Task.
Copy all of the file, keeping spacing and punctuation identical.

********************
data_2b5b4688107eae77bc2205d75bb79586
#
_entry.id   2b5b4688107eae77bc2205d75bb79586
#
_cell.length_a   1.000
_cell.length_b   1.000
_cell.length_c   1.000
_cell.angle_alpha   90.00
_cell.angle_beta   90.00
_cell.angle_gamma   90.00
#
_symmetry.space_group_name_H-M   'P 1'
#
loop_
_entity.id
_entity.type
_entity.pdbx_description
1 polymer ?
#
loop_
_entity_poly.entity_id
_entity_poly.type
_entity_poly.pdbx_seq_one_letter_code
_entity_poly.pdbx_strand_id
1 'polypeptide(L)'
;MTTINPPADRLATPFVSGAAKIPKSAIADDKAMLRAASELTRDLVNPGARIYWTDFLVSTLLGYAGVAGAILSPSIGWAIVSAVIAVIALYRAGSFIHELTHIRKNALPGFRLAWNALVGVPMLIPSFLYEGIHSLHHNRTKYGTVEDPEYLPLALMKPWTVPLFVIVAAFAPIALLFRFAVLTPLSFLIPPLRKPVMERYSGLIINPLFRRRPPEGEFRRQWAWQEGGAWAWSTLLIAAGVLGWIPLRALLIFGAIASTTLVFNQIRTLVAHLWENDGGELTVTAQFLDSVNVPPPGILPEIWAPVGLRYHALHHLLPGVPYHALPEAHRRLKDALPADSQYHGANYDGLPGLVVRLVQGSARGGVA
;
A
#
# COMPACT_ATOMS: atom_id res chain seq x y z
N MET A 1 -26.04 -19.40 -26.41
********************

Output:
data_2b5b4688107eae77bc2205d75bb79586
#
_entry.id   2b5b4688107eae77bc2205d75bb79586
#
_cell.length_a   1.000
_cell.length_b   1.000
_cell.length_c   1.000
_cell.angle_alpha   90.00
_cell.angle_beta   90.00
_cell.angle_gamma   90.00
#
_symmetry.space_group_name_H-M   'P 1'
#
loop_
_entity.id
_entity.type
_entity.pdbx_description
1 polymer ?
#
loop_
_entity_poly.entity_id
_entity_poly.type
_entity_poly.pdbx_seq_one_letter_code
_entity_poly.pdbx_strand_id
1 'polypeptide(L)'
;MTTINPPADRLATPFVSGAAKIPKSAIADDKAMLRAASELTRDLVNPGARIYWTDFLVSTLLGYAGVAGAILSPSIGWAIVSAVIAVIALYRAGSFIHELTHIRKNALPGFRLAWNALVGVPMLIPSFLYEGIHSLHHNRTKYGTVEDPEYLPLALMKPWTVPLFVIVAAFAPIALLFRFAVLTPLSFLIPPLRKPVMERYSGLIINPLFRRRPPEGEFRRQWAWQEGGAWAWSTLLIAAGVLGWIPLRALLIFGAIASTTLVFNQIRTLVAHLWENDGGELTVTAQFLDSVNVPPPGILPEIWAPVGLRYHALHHLLPGVPYHALPEAHRRLKDALPADSQYHGANYDGLPGLVVRLVQGSARGGVA
;
A
#
# COMPACT_ATOMS: atom_id res chain seq x y z
N MET A 1 -26.04 -19.40 -26.41